The Trout River Formation is a stratigraphical unit of Late Devonian age in the Western Canadian Sedimentary Basin.
It takes the name from the Trout River, and was first described on the banks of the river, 35 kilometres (22 mi) upstream from the Mackenzie River, by C.H. Crickmay in 1953.
The Trout River Formation is composed bedded limestone (top), silty limestone and shale (middle), silty limestone and calcareous siltstone (base). 
Brachiopod and coral paleo-fauna can be found in outcrops.
The Trout River Formation reaches a maximum thickness of 91 metres (300 ft). It occurs in the District of Mackenzie in outcrop and dips south into the Fort Nelson area in north-eastern British Columbia.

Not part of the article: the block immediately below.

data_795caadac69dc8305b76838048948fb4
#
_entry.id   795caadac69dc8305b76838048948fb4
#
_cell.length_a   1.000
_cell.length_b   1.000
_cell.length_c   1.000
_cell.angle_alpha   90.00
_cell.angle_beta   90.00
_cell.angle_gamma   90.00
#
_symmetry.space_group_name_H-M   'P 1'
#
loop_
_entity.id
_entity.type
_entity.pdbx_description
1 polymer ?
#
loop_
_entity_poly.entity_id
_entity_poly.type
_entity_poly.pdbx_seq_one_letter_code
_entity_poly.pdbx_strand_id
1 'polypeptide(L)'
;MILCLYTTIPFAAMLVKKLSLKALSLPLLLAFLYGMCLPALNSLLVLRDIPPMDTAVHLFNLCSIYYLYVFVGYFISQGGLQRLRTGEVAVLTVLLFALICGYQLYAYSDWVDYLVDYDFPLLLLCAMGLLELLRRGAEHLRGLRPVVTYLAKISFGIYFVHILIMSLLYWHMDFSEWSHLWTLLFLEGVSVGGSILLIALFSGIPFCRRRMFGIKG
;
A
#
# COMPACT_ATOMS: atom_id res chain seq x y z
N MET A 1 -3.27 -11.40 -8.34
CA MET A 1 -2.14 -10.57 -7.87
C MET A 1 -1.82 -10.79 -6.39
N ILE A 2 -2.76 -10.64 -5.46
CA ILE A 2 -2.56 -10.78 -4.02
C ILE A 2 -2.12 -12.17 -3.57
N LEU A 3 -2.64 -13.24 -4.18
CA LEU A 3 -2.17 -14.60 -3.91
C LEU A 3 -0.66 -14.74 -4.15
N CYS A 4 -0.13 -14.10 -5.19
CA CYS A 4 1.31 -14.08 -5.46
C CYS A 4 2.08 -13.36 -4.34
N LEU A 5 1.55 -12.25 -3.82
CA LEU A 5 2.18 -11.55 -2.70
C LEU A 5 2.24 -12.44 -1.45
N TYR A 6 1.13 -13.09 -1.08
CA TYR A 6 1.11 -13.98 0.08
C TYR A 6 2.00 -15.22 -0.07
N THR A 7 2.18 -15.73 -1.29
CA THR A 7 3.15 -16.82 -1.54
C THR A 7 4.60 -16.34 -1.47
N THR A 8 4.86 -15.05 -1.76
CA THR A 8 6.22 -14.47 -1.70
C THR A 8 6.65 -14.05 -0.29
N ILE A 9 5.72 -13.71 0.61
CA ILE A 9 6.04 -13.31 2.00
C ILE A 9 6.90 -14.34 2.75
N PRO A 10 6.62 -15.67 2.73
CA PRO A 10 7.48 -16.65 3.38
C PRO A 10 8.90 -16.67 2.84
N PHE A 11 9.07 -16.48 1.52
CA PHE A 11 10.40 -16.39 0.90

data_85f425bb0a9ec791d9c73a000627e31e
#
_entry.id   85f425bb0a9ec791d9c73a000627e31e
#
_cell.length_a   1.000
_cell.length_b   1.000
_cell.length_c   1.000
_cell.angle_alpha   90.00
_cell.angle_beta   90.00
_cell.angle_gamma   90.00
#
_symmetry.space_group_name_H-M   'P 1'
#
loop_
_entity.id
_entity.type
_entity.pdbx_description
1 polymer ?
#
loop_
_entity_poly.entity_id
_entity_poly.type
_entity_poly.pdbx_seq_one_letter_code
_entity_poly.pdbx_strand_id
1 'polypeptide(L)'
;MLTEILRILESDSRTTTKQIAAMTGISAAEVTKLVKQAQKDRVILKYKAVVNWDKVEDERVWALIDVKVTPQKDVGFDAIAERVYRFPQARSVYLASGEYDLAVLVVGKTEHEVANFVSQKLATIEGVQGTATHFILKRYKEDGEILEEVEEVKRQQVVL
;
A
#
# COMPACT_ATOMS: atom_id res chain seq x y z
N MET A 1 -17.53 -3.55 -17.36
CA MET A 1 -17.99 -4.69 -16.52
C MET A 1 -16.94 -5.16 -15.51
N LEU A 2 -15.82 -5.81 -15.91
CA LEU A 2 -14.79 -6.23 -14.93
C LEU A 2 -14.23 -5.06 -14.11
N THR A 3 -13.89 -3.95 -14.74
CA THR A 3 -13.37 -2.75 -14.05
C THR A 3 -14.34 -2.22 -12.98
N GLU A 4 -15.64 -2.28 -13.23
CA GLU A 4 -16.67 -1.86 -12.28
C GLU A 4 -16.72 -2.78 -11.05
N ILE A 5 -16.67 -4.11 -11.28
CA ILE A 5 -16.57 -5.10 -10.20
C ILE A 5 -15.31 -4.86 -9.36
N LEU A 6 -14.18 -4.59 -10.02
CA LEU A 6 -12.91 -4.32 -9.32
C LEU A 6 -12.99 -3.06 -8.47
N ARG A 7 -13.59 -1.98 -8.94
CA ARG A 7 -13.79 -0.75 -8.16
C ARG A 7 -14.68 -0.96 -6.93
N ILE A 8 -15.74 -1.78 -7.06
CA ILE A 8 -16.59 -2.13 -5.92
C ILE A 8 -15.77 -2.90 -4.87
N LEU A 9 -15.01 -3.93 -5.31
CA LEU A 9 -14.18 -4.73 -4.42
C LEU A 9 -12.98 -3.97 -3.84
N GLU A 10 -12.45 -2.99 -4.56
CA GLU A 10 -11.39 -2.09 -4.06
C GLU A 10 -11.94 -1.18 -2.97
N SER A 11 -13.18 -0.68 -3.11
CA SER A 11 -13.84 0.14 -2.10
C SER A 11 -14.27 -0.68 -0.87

The Trout River Formation is conformably overlain by the Tetcho Formation and disconformably overlays the Kakisa Formation. In its western extent, it overlies and grades into the Fort Simpson Formation.
It is equivalent to the Sassenach Formation in the central Alberta Rockies, with the Graminia Formation in central Alberta, the Crowfoot Formation in southern Alberta, the Torquay Formation in Saskatchewan and Lyleton Formation in Manitoba.